Anybody who knows me well (which is very few people. I'm a tote bag of lies and mystery.) is at least tangentially aware of my unabashed love of the band 311. For those of you who are terrible people: 311 is a Rock/Reggae/Funk/Rap band from Omaha, Nebraska. I won't get too much into their history right now, since I'm about to go through their discography, but basically their music makes me feel good and their an amazing live band (I saw them four times between 2005-2007. They play in Scottsdale on June 29th and Tucson on August 2nd if you're so inclined.) They're also the rare rock band that has had the same lineup for *over 20 years*, (Nick Hexum: Vocals/Guitar, S.A. Martinez: Vocals, Tim Mahoney:Guitar, P-Nut: Some of the best damn Bass you will ever hear, Chad Sexton: Drums) which is staggering.
But I'm an impartial enough music fan to know that their discography has its ups and downs. That made me realize that there's another thing I like a lot that have had a lot of historical ups and downs. Can you guess what that is?... Seriously, you don't know? What website are you reading RIGHT NOW?
So because I generally just run with the first column idea I get, here are each of the 11 major album releases from 311, and using not-forced-at-all metaphor, comparison, and analogy, find their analogue to a season (or multiple seasons) of the Arizona Diamondbacks since their advent in 1998.
Something to keep in mind: This is just comparisons based mostly on my personal opinions, and not something to show a career parallel or anything like that, so it's REALLY self indulgent!
(All album images are from wikipedia )
Four Songs of note from album (in one man's opinion): Freak Out, My Stoney Baby, Feels So Good, Do You Right
Diamondbacks Season(s): 1999
For a major debut, this album hit it out of the park (see, baseball idiom!) The band's lineup came together, and they took songs from independently released EPs and some new songs to bring together, well, Music. It also was a good mix of the genres I mentioned above, and 311 got in on the ground floor of the sort of "Rap with Rock" genre before the nu-metal craze of the late 90s/early 2000s.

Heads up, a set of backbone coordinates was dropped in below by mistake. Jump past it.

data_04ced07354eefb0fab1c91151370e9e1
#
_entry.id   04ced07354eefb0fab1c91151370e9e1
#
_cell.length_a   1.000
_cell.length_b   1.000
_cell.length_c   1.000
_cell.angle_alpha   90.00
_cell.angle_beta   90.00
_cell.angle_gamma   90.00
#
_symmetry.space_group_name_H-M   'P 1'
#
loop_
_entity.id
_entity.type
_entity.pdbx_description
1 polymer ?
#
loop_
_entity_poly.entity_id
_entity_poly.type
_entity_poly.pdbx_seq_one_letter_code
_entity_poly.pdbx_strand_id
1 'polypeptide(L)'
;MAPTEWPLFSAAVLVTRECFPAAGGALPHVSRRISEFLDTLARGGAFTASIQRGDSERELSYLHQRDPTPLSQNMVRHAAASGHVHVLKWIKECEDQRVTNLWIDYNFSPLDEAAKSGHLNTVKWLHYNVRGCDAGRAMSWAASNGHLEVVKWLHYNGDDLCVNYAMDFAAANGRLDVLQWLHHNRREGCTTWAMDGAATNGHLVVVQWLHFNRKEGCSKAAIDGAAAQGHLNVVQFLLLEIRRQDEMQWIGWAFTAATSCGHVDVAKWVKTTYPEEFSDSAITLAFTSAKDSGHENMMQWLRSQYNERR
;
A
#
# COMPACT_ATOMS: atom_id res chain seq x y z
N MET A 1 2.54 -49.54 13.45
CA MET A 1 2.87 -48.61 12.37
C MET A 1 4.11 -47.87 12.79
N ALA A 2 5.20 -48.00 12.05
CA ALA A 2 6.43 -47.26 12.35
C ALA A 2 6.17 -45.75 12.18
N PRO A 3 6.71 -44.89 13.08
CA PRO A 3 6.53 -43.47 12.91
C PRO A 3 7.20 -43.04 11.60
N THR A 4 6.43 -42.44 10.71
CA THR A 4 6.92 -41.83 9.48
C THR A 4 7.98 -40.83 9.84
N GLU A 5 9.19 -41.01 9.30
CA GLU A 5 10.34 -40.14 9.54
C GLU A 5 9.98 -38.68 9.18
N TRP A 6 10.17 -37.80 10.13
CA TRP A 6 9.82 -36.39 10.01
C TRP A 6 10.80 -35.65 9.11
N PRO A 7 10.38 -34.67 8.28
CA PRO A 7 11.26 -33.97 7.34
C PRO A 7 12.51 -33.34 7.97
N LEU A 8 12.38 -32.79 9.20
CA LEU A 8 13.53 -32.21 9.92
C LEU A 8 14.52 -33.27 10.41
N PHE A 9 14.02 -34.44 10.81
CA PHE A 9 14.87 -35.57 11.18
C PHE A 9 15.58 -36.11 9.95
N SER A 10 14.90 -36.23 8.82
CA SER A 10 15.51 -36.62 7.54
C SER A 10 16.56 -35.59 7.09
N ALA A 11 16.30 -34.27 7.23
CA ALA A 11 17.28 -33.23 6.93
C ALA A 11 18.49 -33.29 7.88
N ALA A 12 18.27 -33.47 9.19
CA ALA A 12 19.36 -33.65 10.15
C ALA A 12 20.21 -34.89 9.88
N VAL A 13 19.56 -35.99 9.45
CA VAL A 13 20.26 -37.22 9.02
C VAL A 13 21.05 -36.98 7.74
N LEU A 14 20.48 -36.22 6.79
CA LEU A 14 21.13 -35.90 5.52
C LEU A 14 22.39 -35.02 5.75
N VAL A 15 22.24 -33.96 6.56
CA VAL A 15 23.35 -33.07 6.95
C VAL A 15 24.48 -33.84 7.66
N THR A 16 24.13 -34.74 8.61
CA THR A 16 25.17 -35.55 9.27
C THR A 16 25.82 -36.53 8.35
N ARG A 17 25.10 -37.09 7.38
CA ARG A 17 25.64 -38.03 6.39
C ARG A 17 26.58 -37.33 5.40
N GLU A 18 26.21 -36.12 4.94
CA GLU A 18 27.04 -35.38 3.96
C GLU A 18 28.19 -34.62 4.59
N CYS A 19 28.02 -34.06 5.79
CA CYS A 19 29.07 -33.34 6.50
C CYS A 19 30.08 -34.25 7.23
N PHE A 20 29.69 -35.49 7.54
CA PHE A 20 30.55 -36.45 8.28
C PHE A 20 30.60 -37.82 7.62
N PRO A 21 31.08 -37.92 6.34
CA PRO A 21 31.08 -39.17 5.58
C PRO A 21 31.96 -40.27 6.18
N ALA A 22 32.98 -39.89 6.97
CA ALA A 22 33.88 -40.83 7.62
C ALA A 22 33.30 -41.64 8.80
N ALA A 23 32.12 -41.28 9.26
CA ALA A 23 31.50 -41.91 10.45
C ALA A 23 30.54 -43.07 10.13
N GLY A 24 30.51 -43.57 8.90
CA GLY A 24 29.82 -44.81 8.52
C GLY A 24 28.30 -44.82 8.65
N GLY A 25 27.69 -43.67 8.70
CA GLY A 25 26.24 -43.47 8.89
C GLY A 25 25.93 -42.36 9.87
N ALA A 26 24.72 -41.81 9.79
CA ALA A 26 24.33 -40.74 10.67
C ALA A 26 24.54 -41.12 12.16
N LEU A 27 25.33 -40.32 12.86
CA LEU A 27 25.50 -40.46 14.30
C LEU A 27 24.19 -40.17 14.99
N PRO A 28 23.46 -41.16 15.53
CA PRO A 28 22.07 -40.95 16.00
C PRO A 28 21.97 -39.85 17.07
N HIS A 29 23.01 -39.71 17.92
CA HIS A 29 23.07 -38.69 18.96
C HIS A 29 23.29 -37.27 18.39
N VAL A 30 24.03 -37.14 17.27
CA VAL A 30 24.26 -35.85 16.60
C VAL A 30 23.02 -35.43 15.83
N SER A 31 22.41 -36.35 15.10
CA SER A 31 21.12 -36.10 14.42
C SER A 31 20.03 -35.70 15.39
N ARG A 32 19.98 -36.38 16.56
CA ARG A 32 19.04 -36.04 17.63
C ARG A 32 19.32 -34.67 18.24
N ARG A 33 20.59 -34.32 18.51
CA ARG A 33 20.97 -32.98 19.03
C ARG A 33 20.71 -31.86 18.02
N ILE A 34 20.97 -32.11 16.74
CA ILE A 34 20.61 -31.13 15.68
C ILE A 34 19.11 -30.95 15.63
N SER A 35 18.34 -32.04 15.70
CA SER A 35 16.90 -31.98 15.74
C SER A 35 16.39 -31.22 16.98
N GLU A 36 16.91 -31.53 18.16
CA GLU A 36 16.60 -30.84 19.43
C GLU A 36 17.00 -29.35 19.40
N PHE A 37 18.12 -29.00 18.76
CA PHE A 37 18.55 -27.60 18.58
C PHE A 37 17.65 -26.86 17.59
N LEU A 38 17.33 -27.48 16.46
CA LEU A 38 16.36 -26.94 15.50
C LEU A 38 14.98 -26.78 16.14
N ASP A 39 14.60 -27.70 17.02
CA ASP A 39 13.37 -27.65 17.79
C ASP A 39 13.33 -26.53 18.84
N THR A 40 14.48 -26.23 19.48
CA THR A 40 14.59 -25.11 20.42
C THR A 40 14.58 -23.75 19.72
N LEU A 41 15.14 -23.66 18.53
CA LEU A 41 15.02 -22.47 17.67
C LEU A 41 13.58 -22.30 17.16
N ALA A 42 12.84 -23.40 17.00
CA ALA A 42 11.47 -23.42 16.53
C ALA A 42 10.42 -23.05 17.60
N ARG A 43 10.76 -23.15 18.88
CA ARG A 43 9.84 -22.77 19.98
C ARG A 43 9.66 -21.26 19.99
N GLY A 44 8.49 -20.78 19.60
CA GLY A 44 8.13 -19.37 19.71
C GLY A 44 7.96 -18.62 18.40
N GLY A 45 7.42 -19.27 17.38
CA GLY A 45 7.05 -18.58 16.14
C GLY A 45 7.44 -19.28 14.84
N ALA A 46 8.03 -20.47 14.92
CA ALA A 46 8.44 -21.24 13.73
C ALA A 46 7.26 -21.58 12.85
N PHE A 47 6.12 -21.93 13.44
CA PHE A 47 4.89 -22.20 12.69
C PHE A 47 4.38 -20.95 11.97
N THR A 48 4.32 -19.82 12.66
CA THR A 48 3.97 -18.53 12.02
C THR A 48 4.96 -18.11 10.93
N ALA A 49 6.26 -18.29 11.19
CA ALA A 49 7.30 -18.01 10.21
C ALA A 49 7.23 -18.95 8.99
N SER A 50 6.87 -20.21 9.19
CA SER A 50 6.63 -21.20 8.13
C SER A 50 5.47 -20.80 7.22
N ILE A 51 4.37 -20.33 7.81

The 1999 Diamondbacks also were a mix of old elements from previously (Matt Williams, Jay Bell, Travis Lee) but also mixed it with new additions (Randy Johnson, Luis Gonzalez, Steve Finley), and in both cases it is the first real mark they made on their respective vocations.
Four Songs Of Note: Homebrew, Lucky, Omaha Stylee, Lose
Diamondbacks Season(s): 2007
As the name might imply, Grassroots is the most, shall we say, herb-friendly of 311 albums. At first glance, it sounds like a mess. It was produced by a sound engineer that got the "FX" and "Gain" dials on the sound board mixed up. Some of the vocals sound like they're coming from an empty warehouse. In that sense, it's a bit of a mess... And yet, a lot of the songs are really really really good. This album really helps support my "Really good live band" hypothesis, because a lot of these songs sound really good live. You didn't expect it to be good, but if you give it a chance, it's pretty swell.
The 2007 Diamondbacks were not expected to be very good, and if you believe in run differential as an indicator, they weren't. However, run differential doesn't win games, nerd! "Actually, it does in the most literal sense" SHUT UP. Omaha Stylee was Brandon Webb, basically awesome in every way, but you listen to a song like Lose, which again doesn't sound well produced, but has such a nice rhythm and some guitar-work that will make you melt. That's sort of like getting a .277 batting average from Jeff Salazar.
Of course, said lack of production value keeps it from really vaulting high in my rankings. It's sort of the "NLCS against the Rockies" fatal flaw.
The Blue Album (1995)
Four Songs Of Note: Down, All Mixed Up, Don't Stay Home, T & P Combo
Diamondbacks Season(s): 2008